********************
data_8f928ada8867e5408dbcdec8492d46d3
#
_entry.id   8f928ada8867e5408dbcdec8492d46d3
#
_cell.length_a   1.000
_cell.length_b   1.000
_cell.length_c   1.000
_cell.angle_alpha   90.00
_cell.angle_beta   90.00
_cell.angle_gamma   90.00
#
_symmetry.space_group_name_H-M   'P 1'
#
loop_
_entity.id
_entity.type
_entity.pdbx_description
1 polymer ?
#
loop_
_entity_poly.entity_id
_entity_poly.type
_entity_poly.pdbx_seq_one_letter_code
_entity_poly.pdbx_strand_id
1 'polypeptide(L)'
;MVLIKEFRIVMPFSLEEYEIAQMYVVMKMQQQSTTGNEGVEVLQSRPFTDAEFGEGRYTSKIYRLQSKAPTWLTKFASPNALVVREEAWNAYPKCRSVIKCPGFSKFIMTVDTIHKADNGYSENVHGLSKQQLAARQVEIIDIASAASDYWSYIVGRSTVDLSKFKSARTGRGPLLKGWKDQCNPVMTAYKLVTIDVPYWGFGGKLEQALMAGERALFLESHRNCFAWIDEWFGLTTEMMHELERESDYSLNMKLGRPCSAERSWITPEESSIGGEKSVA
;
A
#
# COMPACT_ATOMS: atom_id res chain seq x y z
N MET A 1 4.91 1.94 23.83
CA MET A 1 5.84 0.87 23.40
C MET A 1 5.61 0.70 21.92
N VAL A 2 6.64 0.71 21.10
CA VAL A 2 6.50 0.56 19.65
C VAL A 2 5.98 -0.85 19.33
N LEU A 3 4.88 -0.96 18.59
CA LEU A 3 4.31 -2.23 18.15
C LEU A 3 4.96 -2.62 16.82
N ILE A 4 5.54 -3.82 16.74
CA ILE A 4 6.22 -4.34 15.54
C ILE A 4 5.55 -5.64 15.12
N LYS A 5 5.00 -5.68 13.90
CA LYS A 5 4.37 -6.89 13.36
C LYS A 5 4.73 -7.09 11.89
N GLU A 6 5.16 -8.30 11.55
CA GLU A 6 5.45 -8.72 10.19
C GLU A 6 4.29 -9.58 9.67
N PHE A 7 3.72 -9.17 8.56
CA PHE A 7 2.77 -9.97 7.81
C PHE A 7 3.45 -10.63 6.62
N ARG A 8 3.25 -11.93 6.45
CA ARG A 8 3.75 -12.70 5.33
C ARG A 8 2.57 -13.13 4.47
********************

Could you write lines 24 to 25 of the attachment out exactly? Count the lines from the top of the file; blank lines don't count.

_entity_poly.pdbx_strand_id
1 'polypeptide(L)'